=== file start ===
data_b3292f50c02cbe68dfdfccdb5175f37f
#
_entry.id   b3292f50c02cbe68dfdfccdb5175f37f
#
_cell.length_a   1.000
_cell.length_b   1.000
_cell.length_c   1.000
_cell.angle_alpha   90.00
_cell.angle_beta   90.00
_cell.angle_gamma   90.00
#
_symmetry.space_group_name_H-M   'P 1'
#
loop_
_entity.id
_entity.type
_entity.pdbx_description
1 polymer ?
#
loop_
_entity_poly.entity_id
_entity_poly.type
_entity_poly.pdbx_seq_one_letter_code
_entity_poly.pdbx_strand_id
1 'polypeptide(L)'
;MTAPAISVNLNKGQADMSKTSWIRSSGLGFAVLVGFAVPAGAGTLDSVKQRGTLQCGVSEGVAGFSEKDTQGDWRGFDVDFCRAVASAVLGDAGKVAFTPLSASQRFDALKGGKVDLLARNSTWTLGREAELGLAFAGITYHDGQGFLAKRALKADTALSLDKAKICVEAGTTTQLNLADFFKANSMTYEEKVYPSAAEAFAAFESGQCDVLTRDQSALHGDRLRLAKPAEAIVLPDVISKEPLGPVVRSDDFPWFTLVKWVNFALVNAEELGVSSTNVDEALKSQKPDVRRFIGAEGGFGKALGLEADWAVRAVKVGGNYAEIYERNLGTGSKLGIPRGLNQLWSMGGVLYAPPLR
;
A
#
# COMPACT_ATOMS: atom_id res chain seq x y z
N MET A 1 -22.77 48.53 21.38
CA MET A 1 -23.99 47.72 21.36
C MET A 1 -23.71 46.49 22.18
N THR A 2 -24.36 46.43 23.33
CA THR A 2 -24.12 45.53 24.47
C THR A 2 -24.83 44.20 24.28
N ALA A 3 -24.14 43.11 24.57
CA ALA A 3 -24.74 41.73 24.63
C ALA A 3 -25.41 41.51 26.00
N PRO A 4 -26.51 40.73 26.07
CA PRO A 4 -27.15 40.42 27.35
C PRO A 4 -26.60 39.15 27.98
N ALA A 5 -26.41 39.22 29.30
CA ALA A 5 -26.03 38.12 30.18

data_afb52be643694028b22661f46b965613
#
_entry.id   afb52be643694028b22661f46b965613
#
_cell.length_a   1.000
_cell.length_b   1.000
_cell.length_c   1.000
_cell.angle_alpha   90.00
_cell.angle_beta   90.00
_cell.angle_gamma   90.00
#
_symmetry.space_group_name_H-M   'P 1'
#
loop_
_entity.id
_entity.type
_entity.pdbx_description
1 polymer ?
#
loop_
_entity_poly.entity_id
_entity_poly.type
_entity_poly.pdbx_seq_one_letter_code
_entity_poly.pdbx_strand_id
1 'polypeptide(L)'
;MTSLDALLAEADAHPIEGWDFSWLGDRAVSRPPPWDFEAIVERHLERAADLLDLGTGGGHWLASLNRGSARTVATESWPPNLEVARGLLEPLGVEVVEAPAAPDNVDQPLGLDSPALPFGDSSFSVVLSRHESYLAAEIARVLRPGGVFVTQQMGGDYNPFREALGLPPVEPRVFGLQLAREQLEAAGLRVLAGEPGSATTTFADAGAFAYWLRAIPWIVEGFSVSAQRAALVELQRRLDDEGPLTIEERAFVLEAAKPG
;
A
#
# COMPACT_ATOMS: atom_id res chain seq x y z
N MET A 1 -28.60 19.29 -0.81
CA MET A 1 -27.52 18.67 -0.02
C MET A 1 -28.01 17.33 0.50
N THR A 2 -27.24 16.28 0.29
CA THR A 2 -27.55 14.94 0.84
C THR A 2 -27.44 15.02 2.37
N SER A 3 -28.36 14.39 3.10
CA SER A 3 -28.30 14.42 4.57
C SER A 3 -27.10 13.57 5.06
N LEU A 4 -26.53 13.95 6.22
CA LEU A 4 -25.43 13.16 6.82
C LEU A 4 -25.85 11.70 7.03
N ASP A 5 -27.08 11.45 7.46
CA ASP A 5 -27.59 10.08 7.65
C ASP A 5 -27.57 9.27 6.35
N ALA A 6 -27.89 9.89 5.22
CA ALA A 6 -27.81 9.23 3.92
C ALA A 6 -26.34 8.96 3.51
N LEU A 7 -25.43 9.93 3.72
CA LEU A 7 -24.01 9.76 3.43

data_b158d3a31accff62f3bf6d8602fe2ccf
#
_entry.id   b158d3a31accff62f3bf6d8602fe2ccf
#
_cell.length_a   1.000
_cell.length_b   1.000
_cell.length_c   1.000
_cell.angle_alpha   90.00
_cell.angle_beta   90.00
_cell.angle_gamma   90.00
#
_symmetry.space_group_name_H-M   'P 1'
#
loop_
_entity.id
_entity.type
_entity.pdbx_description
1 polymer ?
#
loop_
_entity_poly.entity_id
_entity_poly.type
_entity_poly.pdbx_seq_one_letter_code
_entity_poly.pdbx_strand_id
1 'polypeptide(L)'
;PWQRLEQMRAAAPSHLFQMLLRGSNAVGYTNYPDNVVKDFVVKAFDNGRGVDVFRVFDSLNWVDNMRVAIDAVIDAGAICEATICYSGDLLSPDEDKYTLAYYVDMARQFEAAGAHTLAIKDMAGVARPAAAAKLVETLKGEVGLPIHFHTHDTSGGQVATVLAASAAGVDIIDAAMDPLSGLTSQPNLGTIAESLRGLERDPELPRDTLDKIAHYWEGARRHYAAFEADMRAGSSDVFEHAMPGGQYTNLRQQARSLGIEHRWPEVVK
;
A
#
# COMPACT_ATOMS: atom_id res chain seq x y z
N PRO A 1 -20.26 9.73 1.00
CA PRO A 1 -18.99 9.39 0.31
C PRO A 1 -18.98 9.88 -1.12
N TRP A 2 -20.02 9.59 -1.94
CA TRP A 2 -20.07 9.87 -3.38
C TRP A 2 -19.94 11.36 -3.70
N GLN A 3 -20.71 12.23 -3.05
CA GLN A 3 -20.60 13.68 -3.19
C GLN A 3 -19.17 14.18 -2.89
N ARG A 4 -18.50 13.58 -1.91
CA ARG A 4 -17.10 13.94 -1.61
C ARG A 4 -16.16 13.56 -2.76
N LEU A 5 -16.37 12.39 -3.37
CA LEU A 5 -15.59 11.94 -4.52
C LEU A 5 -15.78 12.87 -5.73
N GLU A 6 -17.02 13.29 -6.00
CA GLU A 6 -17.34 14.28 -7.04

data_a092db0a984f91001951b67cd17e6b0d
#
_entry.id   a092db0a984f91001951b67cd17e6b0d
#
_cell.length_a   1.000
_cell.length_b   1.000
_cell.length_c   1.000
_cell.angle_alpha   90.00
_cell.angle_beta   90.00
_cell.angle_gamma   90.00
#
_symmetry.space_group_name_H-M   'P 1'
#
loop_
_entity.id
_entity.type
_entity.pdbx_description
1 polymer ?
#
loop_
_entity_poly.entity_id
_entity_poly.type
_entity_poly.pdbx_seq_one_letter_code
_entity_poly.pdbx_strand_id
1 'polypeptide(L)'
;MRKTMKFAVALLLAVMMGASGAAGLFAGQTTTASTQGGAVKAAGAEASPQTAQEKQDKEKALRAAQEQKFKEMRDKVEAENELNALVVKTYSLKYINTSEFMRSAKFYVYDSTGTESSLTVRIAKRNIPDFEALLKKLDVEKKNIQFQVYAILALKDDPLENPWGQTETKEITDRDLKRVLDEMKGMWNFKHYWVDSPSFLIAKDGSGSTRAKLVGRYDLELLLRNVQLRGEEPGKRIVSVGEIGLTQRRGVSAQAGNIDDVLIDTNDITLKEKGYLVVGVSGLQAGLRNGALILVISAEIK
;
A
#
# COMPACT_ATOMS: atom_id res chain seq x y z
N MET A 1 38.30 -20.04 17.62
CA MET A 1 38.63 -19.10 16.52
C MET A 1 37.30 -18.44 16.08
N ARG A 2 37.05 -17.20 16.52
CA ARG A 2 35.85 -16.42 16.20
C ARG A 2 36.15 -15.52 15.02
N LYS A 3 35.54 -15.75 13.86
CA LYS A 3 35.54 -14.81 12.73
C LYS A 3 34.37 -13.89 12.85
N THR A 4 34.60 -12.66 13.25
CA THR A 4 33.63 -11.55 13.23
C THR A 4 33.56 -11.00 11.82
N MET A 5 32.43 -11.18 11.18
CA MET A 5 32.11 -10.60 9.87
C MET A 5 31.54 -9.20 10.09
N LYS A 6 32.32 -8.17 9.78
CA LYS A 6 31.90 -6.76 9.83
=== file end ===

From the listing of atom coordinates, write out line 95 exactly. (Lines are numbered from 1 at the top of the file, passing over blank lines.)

data_b158d3a31accff62f3bf6d8602fe2ccf